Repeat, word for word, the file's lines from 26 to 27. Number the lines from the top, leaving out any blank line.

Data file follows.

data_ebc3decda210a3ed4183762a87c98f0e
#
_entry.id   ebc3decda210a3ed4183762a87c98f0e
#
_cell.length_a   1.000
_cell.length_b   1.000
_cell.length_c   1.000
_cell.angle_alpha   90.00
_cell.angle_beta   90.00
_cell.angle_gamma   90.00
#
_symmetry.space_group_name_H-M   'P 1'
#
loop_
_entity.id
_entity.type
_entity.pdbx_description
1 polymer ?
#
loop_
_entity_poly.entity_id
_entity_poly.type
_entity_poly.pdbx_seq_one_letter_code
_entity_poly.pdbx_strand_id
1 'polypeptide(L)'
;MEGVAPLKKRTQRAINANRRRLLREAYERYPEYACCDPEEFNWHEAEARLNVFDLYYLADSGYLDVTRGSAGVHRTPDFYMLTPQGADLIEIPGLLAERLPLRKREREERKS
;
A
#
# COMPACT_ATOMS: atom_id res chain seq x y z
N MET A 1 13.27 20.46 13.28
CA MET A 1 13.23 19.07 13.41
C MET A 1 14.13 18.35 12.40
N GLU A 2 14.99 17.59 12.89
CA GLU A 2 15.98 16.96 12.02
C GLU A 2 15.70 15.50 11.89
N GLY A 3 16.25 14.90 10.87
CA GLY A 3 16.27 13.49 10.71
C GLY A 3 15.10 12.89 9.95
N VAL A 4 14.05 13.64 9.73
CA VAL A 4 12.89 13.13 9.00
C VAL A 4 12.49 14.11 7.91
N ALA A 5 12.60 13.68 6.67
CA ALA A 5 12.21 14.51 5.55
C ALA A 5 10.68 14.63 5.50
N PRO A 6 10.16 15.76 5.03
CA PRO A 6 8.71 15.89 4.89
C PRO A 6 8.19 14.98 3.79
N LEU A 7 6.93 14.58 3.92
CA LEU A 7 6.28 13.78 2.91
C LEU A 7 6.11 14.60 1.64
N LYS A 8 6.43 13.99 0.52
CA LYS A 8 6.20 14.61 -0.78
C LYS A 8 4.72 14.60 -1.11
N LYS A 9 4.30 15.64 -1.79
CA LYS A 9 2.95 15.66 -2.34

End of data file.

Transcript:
;MEGVAPLKKRTQRAINANRRRLLREAYERYPEYACCDPEEFNWHEAEARLNVFDLYYLADSGYLDVTRGSAGVHRTPDFYMLTPQGADLIEIPGLLAERLPLRKREREERKS
;